ATLANTA -- Wild hogs are causing millions of dollars worth of crop damage in the state each year, and a new bill in the Legislature would make it open season on them.
“You’re not going to eradicate them,” said Michael Mengak, a professor and wildlife specialist at the University of Georgia, who said it’s only possible to keep them under control.
Hogs have been in the Altamaha and Savannah river basins since at least the 1600s, Mengak said. Now the wild hogs, which often get to 100 to 150 pounds each, live in much of Georgia, South Carolina, Florida, Alabama and other warm, flat parts of the United States.
Many populations originate from a mix of escaped domestic pigs and the Eurasian wild boar, introduced for hunting. They can carry disease and reproduce quickly.
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“They destroy your crops, they destroy habitat for quail, deer,” said Twiggs County farmer Rocky Nobles, who farms about 2,000 acres with his nephew Jerry Newby.
Feral hogs will work a field of seedlings in as straight a line as a plow, using their snouts to uproot and eat the plants.
A group of about 15 of them can eat about 20 acres of seedlings in a night, Nobles and Newby said. That’s a field that has to be replanted at about $100 an acre.
Corn, peanuts and wheat are their favorite, Nobles said.
Nobles and Newby set traps, but the whole community is overrun.
“We are not talking about Wilbur from ‘Charlotte’s Web,’ ’’ said Dooly County Extension Agent Jay Porter. “We’re talking about an invasive species. It’s a pest to agriculture. I think of it just the same way I think of pigweed in a cotton field,” he said.
For the farmer, sportsmanlike rules of hunting don’t apply to hogs. Killing hogs belongs in the category of pest control.
In Texas, hunt guides book trips to shoot feral hogs from helicopters. In Louisiana, at least one company uses drones carrying thermal-imaging cameras to track them.
The beasts caused more than $81 million in crop damage across 41 counties in southwest Georgia in 2011, said Mengak of UGA. This year, he is conducting a follow-up survey.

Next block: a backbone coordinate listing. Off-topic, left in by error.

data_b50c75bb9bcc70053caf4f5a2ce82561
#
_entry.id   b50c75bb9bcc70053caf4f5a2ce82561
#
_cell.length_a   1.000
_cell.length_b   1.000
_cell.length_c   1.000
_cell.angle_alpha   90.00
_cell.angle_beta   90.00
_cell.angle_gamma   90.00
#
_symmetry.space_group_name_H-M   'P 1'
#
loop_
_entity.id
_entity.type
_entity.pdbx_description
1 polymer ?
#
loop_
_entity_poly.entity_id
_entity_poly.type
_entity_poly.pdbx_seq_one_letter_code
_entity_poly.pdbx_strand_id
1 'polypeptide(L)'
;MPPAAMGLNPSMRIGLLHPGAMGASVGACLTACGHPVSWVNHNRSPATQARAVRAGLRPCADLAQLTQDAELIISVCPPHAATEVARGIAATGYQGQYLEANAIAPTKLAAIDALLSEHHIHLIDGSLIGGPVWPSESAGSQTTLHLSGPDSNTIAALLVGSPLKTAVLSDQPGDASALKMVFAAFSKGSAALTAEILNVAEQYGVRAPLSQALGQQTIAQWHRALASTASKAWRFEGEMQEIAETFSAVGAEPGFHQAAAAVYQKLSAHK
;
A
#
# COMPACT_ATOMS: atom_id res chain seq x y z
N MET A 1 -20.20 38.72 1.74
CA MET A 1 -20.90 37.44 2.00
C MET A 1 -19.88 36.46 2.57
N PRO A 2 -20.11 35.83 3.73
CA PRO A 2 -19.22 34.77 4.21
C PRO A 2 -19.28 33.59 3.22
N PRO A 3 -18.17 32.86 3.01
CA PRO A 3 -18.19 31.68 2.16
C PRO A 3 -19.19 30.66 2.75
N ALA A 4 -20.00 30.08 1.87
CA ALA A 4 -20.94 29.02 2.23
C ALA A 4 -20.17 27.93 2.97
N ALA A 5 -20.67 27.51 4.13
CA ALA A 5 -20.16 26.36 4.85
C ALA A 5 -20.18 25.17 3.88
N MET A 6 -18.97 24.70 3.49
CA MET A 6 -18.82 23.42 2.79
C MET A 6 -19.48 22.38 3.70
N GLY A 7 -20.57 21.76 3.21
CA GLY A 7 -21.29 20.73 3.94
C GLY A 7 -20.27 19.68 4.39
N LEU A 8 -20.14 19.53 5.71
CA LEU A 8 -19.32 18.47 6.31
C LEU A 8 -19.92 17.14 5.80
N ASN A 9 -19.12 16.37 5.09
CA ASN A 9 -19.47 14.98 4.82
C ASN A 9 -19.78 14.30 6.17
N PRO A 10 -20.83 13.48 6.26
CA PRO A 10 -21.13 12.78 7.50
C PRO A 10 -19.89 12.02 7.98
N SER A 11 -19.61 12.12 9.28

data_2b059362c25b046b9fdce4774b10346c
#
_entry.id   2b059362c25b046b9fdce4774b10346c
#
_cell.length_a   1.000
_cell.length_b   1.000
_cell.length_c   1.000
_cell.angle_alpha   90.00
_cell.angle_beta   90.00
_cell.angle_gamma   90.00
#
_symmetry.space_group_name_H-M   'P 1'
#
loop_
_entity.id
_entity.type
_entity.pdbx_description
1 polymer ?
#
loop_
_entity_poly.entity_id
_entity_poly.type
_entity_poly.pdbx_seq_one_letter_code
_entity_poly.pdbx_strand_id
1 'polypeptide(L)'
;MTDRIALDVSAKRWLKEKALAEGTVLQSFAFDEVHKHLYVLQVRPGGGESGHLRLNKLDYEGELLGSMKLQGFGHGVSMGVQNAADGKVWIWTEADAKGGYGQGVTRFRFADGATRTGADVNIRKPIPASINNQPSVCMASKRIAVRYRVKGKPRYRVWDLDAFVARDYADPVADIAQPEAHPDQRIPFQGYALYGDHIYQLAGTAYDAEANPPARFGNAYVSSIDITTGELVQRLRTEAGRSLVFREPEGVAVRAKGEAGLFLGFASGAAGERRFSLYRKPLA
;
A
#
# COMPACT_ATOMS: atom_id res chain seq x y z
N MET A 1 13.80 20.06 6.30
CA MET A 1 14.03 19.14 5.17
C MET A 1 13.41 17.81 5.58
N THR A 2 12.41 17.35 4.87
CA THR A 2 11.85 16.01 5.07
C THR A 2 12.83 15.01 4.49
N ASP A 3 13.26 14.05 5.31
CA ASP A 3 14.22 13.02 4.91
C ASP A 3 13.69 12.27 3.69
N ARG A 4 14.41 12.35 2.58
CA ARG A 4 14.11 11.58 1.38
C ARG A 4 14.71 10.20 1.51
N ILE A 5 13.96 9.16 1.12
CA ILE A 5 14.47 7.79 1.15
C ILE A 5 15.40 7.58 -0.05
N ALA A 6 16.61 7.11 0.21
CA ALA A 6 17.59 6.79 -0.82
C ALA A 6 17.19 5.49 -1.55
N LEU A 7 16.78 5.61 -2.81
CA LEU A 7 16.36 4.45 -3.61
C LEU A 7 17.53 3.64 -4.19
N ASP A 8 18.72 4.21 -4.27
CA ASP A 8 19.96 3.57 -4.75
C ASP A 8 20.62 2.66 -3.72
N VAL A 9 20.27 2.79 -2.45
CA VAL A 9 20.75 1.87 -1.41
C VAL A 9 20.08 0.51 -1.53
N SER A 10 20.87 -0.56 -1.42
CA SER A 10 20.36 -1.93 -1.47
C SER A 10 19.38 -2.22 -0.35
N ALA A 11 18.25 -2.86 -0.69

State Rep. Tom McCall, R-Elberton, who is the author of House Bill 475, called the feral hogs “the worst problem” for agriculture in the state.
The bill “pretty much does away with any restriction on shooting feral hogs,” he said.
It is already legal for landowners to shoot feral hogs at any time on their own land, but there are restrictions on seasons and weapons for hunters. Now, generally, they can only hunt with the weapons for the game that is in season, such as turkey-legal firearms during turkey season.
McCall’s bill would strike feral hogs from the list of animals that are restricted by season or hunting weapon. The bill also would make it lawful to hunt or capture feral hogs on legal hunting grounds from a vehicle and with hand-held lights. The critters are usually active at night.
“This would make the feral hogs not ‘wildlife.’ They’re a nuisance is what they are,” he said.
The bill keeps a few exceptions already familiar to hunters, such as wearing orange vests during deer firearm season, not trespassing and keeping bait away from property lines.
The state has no reliable numbers on feral hog kills because it’s not a game animal, said a spokeswoman for the Georgia Department of Natural Resources. The DNR is reviewing House Bill 475 and has no comment on it at this point.
Feral hogs are such a threat to agriculture that Congress ought to do something to help farmers eradicate them on a national level, said Twiggs County’s Nobles.
“When your food price goes up in the grocery store ... that’s when they’ll do something,” he said.
The bill has yet to be scheduled for a hearing.